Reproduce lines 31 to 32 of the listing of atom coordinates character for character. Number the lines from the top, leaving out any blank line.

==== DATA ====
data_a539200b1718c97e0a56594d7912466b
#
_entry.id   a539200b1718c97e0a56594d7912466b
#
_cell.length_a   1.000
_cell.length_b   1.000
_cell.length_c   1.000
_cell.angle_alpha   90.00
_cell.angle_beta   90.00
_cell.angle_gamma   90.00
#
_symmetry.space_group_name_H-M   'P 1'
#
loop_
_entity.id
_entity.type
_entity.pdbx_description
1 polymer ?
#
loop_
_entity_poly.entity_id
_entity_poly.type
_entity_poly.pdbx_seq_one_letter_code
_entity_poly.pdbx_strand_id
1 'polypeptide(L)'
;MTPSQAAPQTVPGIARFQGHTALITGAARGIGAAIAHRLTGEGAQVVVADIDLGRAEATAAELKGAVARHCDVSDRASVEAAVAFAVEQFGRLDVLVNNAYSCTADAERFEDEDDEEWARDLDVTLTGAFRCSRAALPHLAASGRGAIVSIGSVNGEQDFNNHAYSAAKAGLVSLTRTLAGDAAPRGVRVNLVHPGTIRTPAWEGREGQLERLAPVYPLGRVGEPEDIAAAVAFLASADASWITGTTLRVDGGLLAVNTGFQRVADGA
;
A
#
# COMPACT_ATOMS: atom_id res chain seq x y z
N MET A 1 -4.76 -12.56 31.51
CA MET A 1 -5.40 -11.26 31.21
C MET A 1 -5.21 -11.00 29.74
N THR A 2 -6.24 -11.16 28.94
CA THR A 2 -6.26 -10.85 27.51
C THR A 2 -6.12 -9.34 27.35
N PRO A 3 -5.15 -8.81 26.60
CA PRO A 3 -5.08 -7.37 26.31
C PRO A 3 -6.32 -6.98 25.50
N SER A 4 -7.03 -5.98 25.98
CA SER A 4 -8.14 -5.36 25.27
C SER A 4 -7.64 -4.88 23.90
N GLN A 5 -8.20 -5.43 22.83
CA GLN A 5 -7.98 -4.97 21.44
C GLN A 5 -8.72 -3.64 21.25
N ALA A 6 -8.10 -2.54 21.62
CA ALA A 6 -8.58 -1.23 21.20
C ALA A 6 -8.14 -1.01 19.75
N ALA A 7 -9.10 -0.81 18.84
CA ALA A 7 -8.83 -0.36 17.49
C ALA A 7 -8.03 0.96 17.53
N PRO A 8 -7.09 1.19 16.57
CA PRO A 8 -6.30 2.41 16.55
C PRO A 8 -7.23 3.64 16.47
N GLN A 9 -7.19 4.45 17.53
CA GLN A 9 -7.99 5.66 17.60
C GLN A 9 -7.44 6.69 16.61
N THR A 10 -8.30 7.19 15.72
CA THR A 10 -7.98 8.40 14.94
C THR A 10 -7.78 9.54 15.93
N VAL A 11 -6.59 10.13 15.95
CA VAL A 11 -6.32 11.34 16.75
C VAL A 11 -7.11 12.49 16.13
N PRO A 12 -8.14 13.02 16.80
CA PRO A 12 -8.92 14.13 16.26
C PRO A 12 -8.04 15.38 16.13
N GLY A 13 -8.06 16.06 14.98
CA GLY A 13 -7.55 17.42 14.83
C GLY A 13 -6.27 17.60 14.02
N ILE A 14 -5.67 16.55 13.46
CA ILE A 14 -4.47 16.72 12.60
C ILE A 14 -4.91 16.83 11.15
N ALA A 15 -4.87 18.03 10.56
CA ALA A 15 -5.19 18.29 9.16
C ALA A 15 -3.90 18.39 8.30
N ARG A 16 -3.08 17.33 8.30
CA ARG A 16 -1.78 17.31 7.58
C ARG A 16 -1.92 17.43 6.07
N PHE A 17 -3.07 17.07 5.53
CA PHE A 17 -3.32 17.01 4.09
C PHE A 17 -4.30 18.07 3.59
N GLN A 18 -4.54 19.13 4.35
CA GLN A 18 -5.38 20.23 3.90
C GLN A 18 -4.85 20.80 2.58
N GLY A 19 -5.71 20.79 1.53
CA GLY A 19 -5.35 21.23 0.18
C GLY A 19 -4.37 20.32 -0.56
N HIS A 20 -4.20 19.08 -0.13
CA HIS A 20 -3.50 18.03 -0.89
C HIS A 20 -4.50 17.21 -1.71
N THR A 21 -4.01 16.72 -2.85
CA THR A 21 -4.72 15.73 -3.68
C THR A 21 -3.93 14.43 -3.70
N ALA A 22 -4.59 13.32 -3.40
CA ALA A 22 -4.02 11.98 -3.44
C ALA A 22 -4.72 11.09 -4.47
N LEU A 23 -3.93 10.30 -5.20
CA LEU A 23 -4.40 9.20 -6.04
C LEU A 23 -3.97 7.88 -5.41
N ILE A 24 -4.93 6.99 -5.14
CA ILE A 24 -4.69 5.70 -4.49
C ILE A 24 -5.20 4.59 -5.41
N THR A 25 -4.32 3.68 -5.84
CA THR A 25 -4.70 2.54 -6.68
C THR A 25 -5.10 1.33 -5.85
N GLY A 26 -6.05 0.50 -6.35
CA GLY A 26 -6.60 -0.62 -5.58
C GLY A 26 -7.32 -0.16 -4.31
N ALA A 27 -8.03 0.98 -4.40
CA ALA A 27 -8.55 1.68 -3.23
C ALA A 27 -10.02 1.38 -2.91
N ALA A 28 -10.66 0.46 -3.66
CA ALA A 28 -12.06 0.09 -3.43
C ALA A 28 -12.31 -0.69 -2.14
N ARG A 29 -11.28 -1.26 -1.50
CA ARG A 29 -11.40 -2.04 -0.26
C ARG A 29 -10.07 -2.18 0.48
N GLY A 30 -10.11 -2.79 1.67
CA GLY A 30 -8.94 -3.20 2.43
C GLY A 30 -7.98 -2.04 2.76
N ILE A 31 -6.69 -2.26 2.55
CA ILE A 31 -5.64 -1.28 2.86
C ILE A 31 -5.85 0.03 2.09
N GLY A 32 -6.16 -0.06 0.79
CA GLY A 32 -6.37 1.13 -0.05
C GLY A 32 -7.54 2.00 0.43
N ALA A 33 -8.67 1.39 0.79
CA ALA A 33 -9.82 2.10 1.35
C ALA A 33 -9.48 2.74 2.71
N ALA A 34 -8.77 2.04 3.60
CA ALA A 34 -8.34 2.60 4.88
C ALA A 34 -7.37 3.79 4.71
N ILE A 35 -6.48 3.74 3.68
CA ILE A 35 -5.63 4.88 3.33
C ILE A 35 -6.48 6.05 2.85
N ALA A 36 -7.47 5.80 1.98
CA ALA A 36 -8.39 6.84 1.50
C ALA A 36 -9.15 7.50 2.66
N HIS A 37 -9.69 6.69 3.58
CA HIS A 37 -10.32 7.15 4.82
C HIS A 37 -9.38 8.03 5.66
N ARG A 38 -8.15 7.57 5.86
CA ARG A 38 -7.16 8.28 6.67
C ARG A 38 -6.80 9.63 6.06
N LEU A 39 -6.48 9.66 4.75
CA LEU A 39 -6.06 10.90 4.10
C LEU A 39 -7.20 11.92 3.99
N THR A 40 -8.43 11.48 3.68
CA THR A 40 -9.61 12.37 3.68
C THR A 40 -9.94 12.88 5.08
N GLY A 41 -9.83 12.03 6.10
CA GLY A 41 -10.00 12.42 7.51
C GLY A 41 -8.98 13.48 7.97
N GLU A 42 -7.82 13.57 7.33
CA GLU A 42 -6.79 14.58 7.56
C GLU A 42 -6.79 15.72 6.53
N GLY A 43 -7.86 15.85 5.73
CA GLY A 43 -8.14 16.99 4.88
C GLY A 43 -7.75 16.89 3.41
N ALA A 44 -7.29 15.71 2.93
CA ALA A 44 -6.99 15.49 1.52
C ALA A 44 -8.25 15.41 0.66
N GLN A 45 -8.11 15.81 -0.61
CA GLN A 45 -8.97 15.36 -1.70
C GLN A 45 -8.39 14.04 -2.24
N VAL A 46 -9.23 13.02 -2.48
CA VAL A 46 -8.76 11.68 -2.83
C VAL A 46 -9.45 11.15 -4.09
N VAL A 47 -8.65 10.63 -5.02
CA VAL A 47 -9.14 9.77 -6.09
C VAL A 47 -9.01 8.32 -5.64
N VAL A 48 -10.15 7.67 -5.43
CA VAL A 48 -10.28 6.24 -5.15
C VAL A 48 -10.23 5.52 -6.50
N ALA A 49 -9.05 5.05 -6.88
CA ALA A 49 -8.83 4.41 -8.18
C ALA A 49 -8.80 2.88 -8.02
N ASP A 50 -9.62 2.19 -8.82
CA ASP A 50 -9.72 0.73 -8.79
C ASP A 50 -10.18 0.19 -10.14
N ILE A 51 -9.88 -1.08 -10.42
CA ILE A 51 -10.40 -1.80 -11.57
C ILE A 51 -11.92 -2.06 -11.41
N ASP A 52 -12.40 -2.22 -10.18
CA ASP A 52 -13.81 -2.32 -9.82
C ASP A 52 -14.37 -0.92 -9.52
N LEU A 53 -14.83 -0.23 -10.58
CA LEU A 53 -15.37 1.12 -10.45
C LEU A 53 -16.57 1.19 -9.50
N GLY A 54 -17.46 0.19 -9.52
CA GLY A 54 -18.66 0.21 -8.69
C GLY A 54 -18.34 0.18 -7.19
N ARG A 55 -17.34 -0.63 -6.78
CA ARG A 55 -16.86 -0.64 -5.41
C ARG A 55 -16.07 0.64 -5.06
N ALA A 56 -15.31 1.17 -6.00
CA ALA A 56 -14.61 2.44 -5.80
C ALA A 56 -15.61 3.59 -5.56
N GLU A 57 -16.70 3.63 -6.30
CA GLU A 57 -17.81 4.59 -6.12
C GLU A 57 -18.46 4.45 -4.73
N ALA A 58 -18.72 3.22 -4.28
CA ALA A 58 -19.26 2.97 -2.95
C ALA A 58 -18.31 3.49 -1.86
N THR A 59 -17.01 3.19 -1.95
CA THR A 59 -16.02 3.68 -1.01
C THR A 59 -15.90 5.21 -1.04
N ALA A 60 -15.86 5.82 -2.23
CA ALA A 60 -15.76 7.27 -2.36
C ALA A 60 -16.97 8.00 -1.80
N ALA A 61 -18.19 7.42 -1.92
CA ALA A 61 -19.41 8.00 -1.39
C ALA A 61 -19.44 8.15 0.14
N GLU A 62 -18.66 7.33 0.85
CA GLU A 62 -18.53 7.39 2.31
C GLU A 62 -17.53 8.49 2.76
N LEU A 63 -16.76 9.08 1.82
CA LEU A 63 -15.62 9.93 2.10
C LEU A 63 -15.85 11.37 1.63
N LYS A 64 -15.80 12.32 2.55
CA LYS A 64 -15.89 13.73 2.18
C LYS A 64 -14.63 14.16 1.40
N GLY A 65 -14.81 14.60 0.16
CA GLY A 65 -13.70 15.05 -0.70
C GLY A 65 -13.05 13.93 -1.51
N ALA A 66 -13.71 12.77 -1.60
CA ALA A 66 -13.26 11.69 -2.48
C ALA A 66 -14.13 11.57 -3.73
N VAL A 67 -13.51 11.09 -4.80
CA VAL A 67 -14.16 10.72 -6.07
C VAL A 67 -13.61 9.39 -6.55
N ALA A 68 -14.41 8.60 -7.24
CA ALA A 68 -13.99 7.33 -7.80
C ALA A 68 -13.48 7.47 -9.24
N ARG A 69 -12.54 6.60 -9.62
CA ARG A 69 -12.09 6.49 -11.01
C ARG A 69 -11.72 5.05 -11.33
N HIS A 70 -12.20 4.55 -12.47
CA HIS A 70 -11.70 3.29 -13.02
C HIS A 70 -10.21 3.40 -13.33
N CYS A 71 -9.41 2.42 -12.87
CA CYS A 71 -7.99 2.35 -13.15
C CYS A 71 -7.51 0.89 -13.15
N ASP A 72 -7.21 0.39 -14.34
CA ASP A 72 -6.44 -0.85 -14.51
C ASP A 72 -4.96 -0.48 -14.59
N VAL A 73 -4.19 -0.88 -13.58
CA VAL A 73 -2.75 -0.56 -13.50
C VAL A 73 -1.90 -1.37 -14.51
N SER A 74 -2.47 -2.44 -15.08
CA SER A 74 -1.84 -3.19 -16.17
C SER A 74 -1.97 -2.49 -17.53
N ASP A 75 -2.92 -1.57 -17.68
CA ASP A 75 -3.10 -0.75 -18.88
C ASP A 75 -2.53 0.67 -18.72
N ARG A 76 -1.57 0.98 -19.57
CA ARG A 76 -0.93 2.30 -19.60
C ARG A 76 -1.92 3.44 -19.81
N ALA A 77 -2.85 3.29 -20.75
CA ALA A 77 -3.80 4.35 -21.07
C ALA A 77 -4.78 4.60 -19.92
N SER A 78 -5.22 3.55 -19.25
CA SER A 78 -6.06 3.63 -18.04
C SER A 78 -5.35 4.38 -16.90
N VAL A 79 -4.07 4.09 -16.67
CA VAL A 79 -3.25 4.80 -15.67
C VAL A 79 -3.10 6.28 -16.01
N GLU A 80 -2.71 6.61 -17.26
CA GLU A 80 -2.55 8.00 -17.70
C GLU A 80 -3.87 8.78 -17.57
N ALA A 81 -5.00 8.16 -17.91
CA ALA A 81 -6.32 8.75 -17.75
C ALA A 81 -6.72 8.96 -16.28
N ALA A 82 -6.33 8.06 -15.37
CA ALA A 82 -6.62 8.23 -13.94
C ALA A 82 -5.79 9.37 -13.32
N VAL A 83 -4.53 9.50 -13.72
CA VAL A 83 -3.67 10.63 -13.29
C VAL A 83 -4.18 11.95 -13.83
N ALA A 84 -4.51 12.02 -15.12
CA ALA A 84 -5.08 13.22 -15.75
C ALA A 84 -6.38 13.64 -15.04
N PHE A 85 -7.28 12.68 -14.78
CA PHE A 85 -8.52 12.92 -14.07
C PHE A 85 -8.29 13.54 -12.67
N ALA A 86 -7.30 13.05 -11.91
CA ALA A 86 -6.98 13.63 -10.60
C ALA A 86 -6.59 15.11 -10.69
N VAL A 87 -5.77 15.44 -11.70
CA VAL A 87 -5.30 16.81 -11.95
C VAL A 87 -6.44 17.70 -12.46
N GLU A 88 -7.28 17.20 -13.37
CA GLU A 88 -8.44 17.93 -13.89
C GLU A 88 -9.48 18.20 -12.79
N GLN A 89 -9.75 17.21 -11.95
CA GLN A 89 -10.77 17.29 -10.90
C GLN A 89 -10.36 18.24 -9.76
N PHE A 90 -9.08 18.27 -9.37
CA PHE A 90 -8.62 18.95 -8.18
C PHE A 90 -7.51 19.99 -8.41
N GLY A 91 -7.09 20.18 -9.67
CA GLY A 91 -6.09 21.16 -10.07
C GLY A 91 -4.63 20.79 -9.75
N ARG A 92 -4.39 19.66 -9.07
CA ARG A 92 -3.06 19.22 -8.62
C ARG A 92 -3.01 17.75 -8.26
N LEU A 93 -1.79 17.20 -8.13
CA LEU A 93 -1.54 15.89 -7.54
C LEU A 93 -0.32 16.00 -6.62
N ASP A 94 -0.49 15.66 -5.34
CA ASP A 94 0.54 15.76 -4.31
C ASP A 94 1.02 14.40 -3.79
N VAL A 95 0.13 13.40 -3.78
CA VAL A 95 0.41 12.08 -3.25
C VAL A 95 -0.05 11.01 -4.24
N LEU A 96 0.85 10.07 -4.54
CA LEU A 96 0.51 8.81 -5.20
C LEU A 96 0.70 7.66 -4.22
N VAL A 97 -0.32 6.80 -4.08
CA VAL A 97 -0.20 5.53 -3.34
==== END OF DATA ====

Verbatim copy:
N MET A 1 -4.76 -12.56 31.51
CA MET A 1 -5.40 -11.26 31.21